CHICAGO (AP) — A Chicago newspaper reported Tuesday that a lengthy federal court affidavit says the FBI secretly recorded Illinois' powerful House speaker in 2014 discussing a hotel development project and the possibility of its Chinese developer becoming a client of the speaker's private law firm.

The Chicago Sun-Times report on Michael Madigan , a formidable powerbroker in Illinois for decades, suggests a federal investigation may cast a much wider net than first thought after it led to an attempted extortion charge earlier this month against an influential Chicago alderman, Ed Burke.

Madigan, a 76-year-old Chicago Democrat, is the longest-serving current speaker of a Statehouse in the U.S. He has held the post almost continuously since 1983. The recent swearing in of Democratic Gov. J.B. Pritzker only boosted Madigan's influence by ending four years of divided government with Republican Bruce Rauner at the helm of state.

In a statement to the Sun-Times, a Madigan attorney, Heather Wier Vaught, denied any wrongdoing by the speaker, adding neither he nor his law firm is under investigation to their knowledge. In none of the alleged Madigan comments cited by the Sun-Times Tuesday does the speaker say he'd exchange official action for new legal business. The newspaper doesn't cite the affidavit as saying Madigan was ever an investigative target or faced any prospect of being charged.

The 120-page court affidavit obtained by the Sun-Times says an associate of the developer recorded Madigan during an Aug. 18, 2014, meeting at Madigan's downtown Chicago law office about the proposed hotel in the city's Chinatown neighborhood. It was never built, though developers did secure requisite zoning approval from the City Council.

The newspaper does not provide details about how it obtained the affidavit.

During the meeting, Madigan allegedly said to the developer about his Madigan & Getzendanner law firm that "our interest would be that we represent buildings like that on the real estate taxes." A Madigan's law partner also explained, through the associate, who translated for the developer, that its fee would be 12.5 percent of any tax savings or a fixed annual fee of between $3,000 to $3,500, the newspaper reported.

The Sun-Times report says the 2014 meeting was arranged by Alderman Danny Solis, whose ward included the would-be hotel's location. The newspaper has previously reported Solis, a chairman of the City Council's zoning committee, was cooperating with a federal corruption investigation, including by secretly recording Burke. Later Tuesday, Mayor Rahm Emanuel's office announced Solis has resigned as the head of the zoning committee. It offered no detailed explanation, but did include a brief statement from Emanuel saying Solis "recognized that he cannot effectively preside over the matters before" the committee.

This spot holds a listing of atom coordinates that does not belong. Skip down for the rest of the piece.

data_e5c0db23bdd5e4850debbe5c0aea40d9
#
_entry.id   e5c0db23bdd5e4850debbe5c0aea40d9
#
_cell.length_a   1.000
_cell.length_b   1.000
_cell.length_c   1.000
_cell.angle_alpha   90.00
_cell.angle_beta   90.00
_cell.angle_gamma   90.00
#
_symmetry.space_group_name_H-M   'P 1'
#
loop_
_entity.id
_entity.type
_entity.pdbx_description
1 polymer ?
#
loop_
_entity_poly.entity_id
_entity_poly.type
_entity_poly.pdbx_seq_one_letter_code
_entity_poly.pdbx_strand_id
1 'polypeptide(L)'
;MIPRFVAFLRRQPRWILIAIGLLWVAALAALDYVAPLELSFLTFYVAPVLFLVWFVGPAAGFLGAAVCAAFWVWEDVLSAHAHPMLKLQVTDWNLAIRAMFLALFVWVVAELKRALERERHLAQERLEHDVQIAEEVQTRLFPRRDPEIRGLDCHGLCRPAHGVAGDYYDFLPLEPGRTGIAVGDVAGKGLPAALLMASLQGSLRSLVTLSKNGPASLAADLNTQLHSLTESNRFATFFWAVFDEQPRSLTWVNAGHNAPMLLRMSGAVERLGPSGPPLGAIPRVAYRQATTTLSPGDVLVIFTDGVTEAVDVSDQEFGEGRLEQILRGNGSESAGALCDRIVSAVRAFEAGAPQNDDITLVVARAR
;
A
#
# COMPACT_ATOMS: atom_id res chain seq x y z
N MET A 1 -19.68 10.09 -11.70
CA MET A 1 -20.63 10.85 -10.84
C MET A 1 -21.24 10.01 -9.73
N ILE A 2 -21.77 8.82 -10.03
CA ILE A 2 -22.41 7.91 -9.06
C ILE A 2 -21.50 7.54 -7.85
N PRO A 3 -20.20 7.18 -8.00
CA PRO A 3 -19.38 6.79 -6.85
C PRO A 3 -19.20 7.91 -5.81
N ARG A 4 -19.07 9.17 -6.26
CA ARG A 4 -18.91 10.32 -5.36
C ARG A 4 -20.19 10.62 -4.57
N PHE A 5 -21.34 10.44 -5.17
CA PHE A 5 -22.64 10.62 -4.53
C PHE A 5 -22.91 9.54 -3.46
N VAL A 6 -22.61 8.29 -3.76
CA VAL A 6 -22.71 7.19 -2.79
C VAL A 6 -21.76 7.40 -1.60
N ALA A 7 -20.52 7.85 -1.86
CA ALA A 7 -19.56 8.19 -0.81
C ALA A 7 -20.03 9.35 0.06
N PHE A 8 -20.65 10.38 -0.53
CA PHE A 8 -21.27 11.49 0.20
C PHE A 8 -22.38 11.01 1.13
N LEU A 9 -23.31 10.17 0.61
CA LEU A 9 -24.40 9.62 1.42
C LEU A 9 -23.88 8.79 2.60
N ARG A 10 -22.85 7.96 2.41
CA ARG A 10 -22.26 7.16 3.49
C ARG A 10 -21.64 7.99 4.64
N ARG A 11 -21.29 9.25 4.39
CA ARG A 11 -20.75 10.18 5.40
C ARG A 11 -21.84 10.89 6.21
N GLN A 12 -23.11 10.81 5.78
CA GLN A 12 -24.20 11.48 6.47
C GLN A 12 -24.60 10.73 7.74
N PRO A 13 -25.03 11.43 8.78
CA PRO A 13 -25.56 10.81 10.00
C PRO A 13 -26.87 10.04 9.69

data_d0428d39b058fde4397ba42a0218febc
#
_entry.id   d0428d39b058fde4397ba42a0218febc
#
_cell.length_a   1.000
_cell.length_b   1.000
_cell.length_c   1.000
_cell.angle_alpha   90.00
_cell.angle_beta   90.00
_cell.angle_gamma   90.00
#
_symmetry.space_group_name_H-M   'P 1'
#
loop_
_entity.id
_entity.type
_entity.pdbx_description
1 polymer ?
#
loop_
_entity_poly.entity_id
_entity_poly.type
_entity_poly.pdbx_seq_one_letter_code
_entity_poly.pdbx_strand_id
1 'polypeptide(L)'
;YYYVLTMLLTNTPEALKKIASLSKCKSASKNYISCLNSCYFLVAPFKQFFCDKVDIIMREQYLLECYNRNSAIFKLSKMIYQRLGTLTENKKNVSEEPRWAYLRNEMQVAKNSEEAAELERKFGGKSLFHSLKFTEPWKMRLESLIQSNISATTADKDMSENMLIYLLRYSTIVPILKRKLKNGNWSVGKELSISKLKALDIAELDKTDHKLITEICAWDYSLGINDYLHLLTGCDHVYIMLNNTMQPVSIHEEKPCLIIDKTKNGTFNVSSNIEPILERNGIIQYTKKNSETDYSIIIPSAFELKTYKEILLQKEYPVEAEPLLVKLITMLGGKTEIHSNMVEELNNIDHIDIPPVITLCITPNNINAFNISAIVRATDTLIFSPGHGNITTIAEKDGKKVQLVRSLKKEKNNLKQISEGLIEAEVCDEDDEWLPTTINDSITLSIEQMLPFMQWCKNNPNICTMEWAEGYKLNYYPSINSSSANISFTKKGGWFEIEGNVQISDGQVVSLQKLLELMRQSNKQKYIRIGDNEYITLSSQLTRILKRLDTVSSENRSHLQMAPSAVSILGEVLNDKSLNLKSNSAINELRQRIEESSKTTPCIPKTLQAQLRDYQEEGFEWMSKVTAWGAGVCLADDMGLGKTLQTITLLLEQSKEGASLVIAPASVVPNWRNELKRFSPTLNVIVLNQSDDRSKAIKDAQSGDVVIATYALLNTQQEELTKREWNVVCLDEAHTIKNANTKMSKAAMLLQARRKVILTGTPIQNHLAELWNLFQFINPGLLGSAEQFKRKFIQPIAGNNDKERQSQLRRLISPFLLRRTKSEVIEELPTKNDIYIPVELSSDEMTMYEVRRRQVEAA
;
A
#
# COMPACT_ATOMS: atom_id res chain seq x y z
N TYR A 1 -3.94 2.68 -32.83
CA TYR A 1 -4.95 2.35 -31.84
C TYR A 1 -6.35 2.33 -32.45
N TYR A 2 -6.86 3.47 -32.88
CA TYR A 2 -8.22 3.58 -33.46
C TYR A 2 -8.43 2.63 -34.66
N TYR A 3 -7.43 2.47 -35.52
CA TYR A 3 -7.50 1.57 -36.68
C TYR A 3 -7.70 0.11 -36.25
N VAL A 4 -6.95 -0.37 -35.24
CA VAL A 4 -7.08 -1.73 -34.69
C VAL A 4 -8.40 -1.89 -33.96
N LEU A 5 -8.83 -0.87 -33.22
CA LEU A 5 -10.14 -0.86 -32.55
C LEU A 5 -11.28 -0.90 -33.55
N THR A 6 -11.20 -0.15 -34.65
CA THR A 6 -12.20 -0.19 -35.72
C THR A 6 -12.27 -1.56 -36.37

Charging documents in Burke's case focus on his private law firm and accusations he tried to squeeze the owner of a Burger King franchise for legal business in exchange for city construction permits. Burke, who has personified Chicago machine politics for decades, is charged with one count of attempted extortion and has denied any wrongdoing.

Tuesday's Sun-Times says the developer's associate telephoned Alderman Solis three days after the sit-down meeting with Madigan to tell the alderman the developer had agreed to hire Madigan's law firm. But neither the associate nor the developer signed a retention deal with the law firm by the time the 2016 affidavit was composed, the Sun-Times reports.

The Madigan attorney added that, if it was true that some of the speaker's conversations were recorded, Madigan was unaware of it and "has no concern if they were." She added Madigan "has no recollection of ever suggesting that he would take official action for a private law firm client or potential client."

Solis has not been charged. And he has previously denied cooperating with federal investigators or secretly recording others on their behalf.

Burke has also denied any wrongdoing in his criminal case.

A spokesman for the U.S. attorney's office in Chicago, Joseph Fitzpatrick, declined any comment.

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